After record levels of community energy activity in 2016, the sector’s growth has been stalled by the lack of subsidies.
Community Energy England’s first State of the Sector report shows how community energy projects, which include a number of co-ops, contribute to the nation’s energy supply.
Presenting the findings of the report at the Community Energy Conference in Manchester, chief executive Emma Bridge said that overall, electricity generated by the community energy sector had seen rapid growth but data in the report would not have shown the full impact of cuts.
There are 222 community energy organisations across England, Wales and Northern Ireland, the majority of them social enterprises.
Around 44% of these are community benefit societies and 22% are co-operatives. Co-ops and community benefit societies ensure their members have voting rights, giving individuals the chance to be active owners, rather than passive investors.
According to the report, community energy projects provide over 121 megawatts of low-carbon energy capacity, reducing energy use across 74 communities. In total, the study found that community energy organisations generated £620,000 for their community benefit funds over the 12 months to 2017, across 52 organisations.
One of these is the Schools’ Energy Co-operative, launched in 2014 to provide community sources funding for solar panel systems on schools throughout England. The co-op has gone on to install panels on 27 schools, totalling over 1 MW of generation capacity, with projects financed through a share offer. As well as providing fixed price electricity to schools at reduced rates, the co-op also distributes its profits between the participating schools.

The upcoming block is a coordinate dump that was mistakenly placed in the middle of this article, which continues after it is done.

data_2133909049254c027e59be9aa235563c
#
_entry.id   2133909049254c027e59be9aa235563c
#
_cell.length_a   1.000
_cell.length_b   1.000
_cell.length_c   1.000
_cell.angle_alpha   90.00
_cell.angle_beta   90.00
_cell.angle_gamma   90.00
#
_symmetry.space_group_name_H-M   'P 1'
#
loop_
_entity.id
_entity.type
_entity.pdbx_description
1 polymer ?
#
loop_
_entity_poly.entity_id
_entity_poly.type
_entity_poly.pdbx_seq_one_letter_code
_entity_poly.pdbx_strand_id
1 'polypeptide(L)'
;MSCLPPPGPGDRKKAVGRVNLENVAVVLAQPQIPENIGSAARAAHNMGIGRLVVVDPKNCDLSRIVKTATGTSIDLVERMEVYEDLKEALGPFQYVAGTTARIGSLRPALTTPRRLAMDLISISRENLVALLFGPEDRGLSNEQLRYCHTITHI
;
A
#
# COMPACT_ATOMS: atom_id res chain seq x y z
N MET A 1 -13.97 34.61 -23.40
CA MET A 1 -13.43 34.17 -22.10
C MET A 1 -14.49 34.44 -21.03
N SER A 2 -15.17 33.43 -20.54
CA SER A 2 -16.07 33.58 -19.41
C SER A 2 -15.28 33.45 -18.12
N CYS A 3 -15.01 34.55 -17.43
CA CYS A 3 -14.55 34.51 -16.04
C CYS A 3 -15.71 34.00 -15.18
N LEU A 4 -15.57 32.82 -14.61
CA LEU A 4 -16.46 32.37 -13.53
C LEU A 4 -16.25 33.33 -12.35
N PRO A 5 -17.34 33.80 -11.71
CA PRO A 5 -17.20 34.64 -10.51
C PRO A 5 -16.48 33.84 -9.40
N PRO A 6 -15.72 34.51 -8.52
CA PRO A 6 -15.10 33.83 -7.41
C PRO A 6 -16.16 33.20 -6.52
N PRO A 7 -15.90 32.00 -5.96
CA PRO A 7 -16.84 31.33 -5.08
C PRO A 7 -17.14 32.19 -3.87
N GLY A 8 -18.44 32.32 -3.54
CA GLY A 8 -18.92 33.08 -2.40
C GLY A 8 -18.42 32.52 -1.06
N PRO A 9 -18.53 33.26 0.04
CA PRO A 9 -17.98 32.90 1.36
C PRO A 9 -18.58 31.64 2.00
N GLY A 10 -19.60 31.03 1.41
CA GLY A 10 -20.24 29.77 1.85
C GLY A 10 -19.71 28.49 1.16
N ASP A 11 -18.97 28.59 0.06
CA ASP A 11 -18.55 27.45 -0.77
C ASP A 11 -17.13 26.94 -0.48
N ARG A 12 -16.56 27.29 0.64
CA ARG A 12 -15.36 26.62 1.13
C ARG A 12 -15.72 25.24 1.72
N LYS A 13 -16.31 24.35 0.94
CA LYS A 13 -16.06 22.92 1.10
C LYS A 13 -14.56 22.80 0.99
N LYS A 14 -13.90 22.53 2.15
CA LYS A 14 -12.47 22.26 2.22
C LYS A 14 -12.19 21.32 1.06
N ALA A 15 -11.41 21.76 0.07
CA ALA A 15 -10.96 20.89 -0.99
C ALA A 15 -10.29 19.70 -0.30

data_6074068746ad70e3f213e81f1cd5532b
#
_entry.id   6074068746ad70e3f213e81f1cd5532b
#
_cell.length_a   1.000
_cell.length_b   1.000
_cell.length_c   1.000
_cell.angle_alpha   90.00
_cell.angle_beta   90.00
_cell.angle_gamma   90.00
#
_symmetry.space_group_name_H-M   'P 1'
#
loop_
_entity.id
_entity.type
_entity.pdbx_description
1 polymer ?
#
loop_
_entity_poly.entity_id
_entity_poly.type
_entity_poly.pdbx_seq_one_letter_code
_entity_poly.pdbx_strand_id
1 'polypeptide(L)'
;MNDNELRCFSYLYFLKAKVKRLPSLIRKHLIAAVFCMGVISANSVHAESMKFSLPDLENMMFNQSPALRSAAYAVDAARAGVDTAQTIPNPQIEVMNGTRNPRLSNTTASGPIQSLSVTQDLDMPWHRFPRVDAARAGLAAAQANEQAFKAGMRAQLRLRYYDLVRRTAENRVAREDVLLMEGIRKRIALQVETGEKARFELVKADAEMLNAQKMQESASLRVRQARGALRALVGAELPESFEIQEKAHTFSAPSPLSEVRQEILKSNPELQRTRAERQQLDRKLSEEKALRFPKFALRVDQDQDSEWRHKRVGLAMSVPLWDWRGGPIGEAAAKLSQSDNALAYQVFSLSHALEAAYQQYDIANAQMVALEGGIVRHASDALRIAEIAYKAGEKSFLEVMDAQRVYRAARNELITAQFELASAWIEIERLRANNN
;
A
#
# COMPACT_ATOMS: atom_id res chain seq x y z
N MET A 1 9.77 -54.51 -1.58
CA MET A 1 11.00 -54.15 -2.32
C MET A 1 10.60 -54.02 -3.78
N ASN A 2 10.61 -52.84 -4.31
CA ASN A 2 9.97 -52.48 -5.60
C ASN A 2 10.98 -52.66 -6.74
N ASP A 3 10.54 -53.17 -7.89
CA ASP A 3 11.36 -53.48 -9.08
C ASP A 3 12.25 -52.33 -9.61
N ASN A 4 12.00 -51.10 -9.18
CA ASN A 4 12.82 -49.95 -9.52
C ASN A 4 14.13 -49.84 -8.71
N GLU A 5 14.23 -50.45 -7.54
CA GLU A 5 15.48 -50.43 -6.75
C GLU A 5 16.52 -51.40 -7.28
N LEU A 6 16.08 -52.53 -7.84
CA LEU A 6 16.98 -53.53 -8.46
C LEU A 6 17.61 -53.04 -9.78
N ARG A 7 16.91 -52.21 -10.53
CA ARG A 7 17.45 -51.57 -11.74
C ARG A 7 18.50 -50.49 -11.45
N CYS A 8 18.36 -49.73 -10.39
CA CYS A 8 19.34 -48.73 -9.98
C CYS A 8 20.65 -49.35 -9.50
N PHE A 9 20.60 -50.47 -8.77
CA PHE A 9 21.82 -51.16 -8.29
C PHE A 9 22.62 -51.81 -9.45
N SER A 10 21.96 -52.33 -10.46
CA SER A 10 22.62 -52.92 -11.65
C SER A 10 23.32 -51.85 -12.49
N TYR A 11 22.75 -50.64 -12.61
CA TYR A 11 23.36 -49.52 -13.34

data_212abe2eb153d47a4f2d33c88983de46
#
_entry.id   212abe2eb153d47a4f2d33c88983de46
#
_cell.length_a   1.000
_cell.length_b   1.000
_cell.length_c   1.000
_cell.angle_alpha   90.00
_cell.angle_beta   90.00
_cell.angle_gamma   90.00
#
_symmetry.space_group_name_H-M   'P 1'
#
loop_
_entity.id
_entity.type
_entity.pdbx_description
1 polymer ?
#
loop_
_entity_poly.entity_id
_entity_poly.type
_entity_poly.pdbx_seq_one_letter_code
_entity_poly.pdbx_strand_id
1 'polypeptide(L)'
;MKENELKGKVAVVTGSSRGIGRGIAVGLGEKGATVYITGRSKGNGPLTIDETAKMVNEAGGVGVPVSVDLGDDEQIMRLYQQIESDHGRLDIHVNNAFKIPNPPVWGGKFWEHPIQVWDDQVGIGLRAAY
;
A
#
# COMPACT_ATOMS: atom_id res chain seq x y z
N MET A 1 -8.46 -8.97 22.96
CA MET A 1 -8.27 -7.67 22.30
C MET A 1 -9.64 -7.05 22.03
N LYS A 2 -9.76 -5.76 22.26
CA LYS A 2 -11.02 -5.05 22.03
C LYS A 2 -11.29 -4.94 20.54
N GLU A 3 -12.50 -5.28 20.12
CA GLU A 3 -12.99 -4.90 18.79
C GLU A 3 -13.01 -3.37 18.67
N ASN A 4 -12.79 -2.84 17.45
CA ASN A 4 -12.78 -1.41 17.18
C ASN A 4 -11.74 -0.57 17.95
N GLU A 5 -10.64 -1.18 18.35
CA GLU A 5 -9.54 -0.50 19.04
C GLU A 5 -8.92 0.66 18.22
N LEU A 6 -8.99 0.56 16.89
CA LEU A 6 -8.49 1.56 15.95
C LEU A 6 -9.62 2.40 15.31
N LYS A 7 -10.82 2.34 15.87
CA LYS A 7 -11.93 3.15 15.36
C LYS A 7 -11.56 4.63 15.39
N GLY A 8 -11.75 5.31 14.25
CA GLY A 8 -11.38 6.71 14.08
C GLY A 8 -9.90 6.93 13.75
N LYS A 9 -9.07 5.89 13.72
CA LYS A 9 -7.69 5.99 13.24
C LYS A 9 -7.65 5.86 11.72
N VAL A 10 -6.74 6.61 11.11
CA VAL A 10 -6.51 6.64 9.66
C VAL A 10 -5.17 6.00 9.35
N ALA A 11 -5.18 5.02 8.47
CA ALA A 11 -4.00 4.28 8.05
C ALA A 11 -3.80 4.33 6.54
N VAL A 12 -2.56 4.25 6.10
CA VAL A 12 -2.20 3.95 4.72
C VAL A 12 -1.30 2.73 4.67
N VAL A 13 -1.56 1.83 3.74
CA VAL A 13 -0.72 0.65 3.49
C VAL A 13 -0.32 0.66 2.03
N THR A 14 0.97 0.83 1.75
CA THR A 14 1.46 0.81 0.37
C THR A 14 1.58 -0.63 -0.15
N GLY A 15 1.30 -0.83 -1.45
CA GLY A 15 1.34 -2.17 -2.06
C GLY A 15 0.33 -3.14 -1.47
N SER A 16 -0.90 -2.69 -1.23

Related: Co-op Energy can be the ‘jewel in the crown’ for the movement, says David Bird
To reduce financial risks, community groups are looking at identifying partnerships and joint venture opportunities with private and public entities. In Brighton a co-op is looking to tackle transport solution by using solar powered electric busses.
Speaking at the conference, Will Cottrell from Brighton Energy Co-op explained how the 120 solar panels would generate 30,000kWh of electricity – the equivalent of 1.8 million kettle boils. The initiative is a joint project between the co-op, Sussex Backup and the Big Lemon. Their bid has been shortlisted for a share of the M&S Community Energy Fund, to cover the roof of The Big Lemon’s bus depot in solar panels.
Changes over the last two years have seen reduction of the feed-in tariffs, removal of Enterprise Investment Scheme (EIS), Seed Enterprise Investment Scheme (SEIS) tax reliefs and the removal of Renewables Obligation, all impacting on the growth of the community energy sector.
Of the total 144 organisations surveyed for Community Energy England’s report, 44 have a project considered stalled or inactive. Of these, 48% said that feed-in tariff changes were a major barrier to the project, with 34% also noting capital finance (FiT) barriers, often as a result of a lack of subsidy support. Other barriers mentioned included planning issues (25%), engineering issues (11%), lack of expertise and local opposition (7%).